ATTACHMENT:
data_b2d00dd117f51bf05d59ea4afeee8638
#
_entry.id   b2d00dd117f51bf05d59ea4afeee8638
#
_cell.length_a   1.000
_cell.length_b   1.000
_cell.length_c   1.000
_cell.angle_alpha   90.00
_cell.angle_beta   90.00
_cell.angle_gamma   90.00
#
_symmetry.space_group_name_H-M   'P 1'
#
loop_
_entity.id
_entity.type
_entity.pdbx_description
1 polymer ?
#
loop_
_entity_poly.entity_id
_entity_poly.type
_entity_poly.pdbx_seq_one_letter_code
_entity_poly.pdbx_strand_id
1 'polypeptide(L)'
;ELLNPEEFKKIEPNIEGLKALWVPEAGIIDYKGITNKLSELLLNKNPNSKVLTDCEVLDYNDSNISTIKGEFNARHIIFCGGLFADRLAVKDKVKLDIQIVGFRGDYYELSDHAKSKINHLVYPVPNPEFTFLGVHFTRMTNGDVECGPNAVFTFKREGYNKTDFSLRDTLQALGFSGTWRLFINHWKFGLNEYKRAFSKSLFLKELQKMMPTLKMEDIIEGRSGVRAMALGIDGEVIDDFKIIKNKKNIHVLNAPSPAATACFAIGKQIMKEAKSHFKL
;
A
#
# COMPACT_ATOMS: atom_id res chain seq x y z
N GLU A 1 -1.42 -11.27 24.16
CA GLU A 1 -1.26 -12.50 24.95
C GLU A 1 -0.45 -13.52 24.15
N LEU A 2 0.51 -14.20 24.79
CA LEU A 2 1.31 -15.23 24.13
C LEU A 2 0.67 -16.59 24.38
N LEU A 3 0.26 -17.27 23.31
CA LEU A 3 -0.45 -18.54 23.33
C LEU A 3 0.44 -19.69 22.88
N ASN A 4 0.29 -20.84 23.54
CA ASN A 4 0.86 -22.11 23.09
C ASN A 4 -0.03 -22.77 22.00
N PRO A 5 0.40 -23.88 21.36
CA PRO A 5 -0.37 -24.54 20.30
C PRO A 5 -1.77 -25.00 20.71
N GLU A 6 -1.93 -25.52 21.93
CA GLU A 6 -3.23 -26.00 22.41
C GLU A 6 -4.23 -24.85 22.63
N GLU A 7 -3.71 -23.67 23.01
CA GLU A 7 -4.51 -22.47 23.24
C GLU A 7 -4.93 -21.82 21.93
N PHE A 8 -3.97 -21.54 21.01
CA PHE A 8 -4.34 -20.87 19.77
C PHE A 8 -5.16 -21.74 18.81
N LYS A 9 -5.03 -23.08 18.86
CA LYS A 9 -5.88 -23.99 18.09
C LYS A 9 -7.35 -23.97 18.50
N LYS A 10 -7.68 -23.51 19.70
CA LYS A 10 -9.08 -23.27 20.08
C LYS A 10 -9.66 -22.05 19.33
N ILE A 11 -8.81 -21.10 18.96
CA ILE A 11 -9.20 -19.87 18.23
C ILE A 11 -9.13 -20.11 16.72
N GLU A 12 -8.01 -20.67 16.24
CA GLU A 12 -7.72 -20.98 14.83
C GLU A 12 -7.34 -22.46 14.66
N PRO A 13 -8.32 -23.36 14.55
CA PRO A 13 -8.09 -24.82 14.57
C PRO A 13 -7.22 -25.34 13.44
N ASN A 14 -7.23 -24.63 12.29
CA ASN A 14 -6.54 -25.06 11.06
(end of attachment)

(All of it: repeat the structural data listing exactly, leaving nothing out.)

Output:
data_b2d00dd117f51bf05d59ea4afeee8638
#
_entry.id   b2d00dd117f51bf05d59ea4afeee8638
#
_cell.length_a   1.000
_cell.length_b   1.000
_cell.length_c   1.000
_cell.angle_alpha   90.00
_cell.angle_beta   90.00
_cell.angle_gamma   90.00
#
_symmetry.space_group_name_H-M   'P 1'
#
loop_
_entity.id
_entity.type
_entity.pdbx_description
1 polymer ?
#
loop_
_entity_poly.entity_id
_entity_poly.type
_entity_poly.pdbx_seq_one_letter_code
_entity_poly.pdbx_strand_id
1 'polypeptide(L)'
;ELLNPEEFKKIEPNIEGLKALWVPEAGIIDYKGITNKLSELLLNKNPNSKVLTDCEVLDYNDSNISTIKGEFNARHIIFCGGLFADRLAVKDKVKLDIQIVGFRGDYYELSDHAKSKINHLVYPVPNPEFTFLGVHFTRMTNGDVECGPNAVFTFKREGYNKTDFSLRDTLQALGFSGTWRLFINHWKFGLNEYKRAFSKSLFLKELQKMMPTLKMEDIIEGRSGVRAMALGIDGEVIDDFKIIKNKKNIHVLNAPSPAATACFAIGKQIMKEAKSHFKL
;
A
#
# COMPACT_ATOMS: atom_id res chain seq x y z
N GLU A 1 -1.42 -11.27 24.16
CA GLU A 1 -1.26 -12.50 24.95
C GLU A 1 -0.45 -13.52 24.15
N LEU A 2 0.51 -14.20 24.79
CA LEU A 2 1.31 -15.23 24.13
C LEU A 2 0.67 -16.59 24.38
N LEU A 3 0.26 -17.27 23.31
CA LEU A 3 -0.45 -18.54 23.33
C LEU A 3 0.44 -19.69 22.88
N ASN A 4 0.29 -20.84 23.54
CA ASN A 4 0.86 -22.11 23.09
C ASN A 4 -0.03 -22.77 22.00
N PRO A 5 0.40 -23.88 21.36
CA PRO A 5 -0.37 -24.54 20.30
C PRO A 5 -1.77 -25.00 20.71
N GLU A 6 -1.93 -25.52 21.93
CA GLU A 6 -3.23 -26.00 22.41
C GLU A 6 -4.23 -24.85 22.63
N GLU A 7 -3.71 -23.67 23.01
CA GLU A 7 -4.51 -22.47 23.24
C GLU A 7 -4.93 -21.82 21.93
N PHE A 8 -3.97 -21.54 21.01
CA PHE A 8 -4.34 -20.87 19.77
C PHE A 8 -5.16 -21.74 18.81
N LYS A 9 -5.03 -23.08 18.86
CA LYS A 9 -5.88 -23.99 18.09
C LYS A 9 -7.35 -23.97 18.50
N LYS A 10 -7.68 -23.51 19.70
CA LYS A 10 -9.08 -23.27 20.08
C LYS A 10 -9.66 -22.05 19.33
N ILE A 11 -8.81 -21.10 18.96
CA ILE A 11 -9.20 -19.87 18.23
C ILE A 11 -9.13 -20.11 16.72
N GLU A 12 -8.01 -20.67 16.24
CA GLU A 12 -7.72 -20.98 14.83
C GLU A 12 -7.34 -22.46 14.66
N PRO A 13 -8.32 -23.36 14.55
CA PRO A 13 -8.09 -24.82 14.57
C PRO A 13 -7.22 -25.34 13.44
N ASN A 14 -7.23 -24.63 12.29
CA ASN A 14 -6.54 -25.06 11.06